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      Candidate Biomarkers for the Diagnosis of Transient Ischemic Attack: A Systematic Review

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          Abstract

          Background and Purpose: A rapid serum biomarker that confirms or rules out a transient ischemic attack (TIA) would be of great value in clinical practice. We aimed to systematically review current evidence for the diagnostic accuracy of blood biomarkers in the early diagnosis of TIA. Methods: This is a systematic review with quality appraisal of individual studies using the QUADAS-2 tool. MEDLINE and EMBASE databases were searched up to May 1, 2017, to select primary diagnostic accuracy studies evaluating potential biomarkers in blood for the diagnosis of TIA or ischemic stroke. Results: Of 4,215 studies retrieved, 78 met our eligibility criteria. Forty-five studies restricted their population to ischemic stroke patients, 32 included both TIA and ischemic stroke patients, and only one study was restricted to TIA patients. In total 62/78 (79.5%) studies had a case-control design comparing TIA or stroke patients with healthy subjects. Overall, 125 single biomarkers and 5 biomarker panels were studied, with a median number of participants per study of 92.0 (interquartile range 44.8–144.5), varying from 8 to 915. Sufficient information to extract 2 × 2 tables was available for 35 (44.9%) articles, and for 60 (48.0 %) biomarkers. Several markers, such as NR2A/B (antibodies), Parkinson 7, nucleoside diphosphate kinase A, ubiquitin fusion degradation protein-1, and heart-type fatty acid binding protein, have shown moderate to high diagnostic accuracy in multiple studies. Conclusions: Although the methodological quality of studies evaluating biomarkers of brain ischemia was poor, several biomarkers have shown the potential to detect transient brain ischemia in an early phase. Diagnostic accuracy studies in suspected cases of TIA are needed to determine their true clinical value.

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          Author and article information

          Journal
          CED
          Cerebrovasc Dis
          10.1159/issn.1015-9770
          Cerebrovascular Diseases
          S. Karger AG
          1015-9770
          1421-9786
          2019
          September 2019
          30 August 2019
          : 47
          : 5-6
          : 207-216
          Affiliations
          aJulius Center for Health Sciences and Primary Care, University Medical Center, Utrecht University, Utrecht, The Netherlands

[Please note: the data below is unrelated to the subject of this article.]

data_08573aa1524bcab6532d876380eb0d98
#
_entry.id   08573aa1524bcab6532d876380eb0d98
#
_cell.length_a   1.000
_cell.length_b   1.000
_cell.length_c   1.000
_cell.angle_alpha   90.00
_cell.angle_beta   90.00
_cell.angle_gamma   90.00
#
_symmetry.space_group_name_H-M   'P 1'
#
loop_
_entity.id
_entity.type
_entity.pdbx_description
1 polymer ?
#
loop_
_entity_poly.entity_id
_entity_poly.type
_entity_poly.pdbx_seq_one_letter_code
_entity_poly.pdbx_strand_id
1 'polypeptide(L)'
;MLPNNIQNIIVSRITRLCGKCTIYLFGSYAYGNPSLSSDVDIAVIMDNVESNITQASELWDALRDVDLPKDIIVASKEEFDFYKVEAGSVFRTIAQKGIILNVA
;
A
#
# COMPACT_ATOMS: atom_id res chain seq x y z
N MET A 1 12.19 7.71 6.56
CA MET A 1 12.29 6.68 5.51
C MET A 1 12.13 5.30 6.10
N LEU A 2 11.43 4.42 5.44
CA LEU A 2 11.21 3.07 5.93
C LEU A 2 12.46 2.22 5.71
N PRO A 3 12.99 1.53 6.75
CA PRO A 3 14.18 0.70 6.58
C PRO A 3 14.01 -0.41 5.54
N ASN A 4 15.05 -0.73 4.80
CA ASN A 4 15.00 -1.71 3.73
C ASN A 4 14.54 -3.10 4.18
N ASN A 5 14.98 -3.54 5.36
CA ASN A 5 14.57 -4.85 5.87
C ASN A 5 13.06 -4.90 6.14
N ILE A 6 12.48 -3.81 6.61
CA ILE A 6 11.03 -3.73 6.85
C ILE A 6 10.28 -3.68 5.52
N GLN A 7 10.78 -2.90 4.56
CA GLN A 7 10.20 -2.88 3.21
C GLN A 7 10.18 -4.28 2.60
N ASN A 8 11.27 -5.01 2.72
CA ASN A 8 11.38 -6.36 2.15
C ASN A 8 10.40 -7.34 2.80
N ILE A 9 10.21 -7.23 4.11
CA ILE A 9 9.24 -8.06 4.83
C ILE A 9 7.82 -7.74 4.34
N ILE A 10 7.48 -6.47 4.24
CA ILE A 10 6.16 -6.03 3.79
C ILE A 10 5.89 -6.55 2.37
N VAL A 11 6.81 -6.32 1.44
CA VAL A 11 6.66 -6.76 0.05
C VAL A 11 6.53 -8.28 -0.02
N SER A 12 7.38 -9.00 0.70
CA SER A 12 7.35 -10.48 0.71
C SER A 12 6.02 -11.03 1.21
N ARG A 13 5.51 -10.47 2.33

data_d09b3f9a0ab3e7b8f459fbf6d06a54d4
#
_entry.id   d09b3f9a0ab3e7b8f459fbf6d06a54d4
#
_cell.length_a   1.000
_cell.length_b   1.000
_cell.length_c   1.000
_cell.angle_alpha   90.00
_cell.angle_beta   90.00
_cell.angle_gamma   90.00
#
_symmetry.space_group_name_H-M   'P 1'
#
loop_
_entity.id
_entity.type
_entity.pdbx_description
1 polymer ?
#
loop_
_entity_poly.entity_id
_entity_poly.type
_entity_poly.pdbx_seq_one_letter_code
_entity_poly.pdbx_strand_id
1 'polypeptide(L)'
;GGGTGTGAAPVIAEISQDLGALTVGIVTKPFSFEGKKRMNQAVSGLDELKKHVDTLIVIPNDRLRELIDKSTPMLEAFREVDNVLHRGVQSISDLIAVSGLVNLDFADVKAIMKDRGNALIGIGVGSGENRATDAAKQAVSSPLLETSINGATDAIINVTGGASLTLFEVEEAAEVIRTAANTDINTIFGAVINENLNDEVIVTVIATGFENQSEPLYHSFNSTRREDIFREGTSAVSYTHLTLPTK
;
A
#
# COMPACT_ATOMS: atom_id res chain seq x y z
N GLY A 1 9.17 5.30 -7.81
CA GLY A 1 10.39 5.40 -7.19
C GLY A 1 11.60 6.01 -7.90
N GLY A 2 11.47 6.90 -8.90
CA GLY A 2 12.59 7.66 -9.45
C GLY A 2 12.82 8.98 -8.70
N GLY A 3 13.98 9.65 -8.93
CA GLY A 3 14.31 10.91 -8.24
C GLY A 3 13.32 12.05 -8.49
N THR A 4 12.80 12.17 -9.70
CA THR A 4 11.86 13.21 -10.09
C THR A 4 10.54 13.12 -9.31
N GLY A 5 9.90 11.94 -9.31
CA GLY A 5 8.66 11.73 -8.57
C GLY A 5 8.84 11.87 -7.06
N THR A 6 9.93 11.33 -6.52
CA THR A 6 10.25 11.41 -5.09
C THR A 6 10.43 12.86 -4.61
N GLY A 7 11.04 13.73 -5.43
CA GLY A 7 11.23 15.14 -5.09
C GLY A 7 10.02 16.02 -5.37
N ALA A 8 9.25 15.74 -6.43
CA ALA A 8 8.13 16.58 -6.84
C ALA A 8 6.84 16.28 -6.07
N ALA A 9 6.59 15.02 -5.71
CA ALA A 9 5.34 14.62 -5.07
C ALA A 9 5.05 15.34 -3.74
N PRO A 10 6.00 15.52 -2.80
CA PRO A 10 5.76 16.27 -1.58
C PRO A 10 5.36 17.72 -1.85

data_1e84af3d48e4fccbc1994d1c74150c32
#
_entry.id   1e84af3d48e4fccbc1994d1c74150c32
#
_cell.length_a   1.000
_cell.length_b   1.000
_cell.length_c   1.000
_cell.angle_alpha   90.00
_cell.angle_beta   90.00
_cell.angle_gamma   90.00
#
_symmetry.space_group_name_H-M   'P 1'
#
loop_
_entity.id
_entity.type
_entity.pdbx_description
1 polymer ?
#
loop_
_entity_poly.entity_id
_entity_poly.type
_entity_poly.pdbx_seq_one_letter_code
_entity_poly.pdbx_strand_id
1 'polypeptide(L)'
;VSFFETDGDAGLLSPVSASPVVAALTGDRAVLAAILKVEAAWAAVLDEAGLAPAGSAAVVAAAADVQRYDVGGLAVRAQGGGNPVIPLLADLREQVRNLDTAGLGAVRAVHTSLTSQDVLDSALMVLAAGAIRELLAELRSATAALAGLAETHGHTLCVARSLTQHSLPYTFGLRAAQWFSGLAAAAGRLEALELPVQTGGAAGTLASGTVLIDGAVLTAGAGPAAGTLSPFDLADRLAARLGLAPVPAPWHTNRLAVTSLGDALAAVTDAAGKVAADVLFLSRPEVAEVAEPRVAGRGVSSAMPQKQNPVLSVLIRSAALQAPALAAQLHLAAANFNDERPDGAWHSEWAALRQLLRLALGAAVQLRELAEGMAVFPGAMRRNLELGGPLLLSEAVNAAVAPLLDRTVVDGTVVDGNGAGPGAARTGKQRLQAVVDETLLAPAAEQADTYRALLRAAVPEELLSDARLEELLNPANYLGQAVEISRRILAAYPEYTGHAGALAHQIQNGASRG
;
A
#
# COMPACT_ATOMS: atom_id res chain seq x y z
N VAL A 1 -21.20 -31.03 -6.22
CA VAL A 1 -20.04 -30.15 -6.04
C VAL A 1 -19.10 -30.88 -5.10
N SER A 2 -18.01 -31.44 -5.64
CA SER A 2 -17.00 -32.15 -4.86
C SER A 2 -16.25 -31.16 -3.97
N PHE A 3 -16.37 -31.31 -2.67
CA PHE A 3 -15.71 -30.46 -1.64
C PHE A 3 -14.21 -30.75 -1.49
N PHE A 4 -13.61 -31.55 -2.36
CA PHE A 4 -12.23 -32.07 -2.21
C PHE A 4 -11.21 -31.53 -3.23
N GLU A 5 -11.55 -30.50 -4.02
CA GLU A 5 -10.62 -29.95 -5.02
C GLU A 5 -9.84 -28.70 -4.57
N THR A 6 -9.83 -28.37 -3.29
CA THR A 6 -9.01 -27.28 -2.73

bDepartment of Neurology, University Medical Center, Utrecht University, Utrecht, The Netherlands
          Author notes
          *L. Servaas Dolmans, MD, Julius Center for Health Sciences and Primary Care, University Medical Center Utrecht, Utrecht University, Stratenum 6.131, NL–3508 GA Utrecht (The Netherlands), E-Mail L.S.Dolmans@umcutrecht.nl
          Article
          502449 Cerebrovasc Dis 2019;47:207–216
          10.1159/000502449
          31473737
          © 2019 The Author(s) Published by S. Karger AG, Basel

          This article is licensed under the Creative Commons Attribution-NonCommercial-NoDerivatives 4.0 International License (CC BY-NC-ND). Usage and distribution for commercial purposes as well as any distribution of modified material requires written permission. Drug Dosage: The authors and the publisher have exerted every effort to ensure that drug selection and dosage set forth in this text are in accord with current recommendations and practice at the time of publication. However, in view of ongoing research, changes in government regulations, and the constant flow of information relating to drug therapy and drug reactions, the reader is urged to check the package insert for each drug for any changes in indications and dosage and for added warnings and precautions. This is particularly important when the recommended agent is a new and/or infrequently employed drug. Disclaimer: The statements, opinions and data contained in this publication are solely those of the individual authors and contributors and not of the publishers and the editor(s). The appearance of advertisements or/and product references in the publication is not a warranty, endorsement, or approval of the products or services advertised or of their effectiveness, quality or safety. The publisher and the editor(s) disclaim responsibility for any injury to persons or property resulting from any ideas, methods, instructions or products referred to in the content or advertisements.

          Page count
          Figures: 4, Pages: 10
          Categories
          Review

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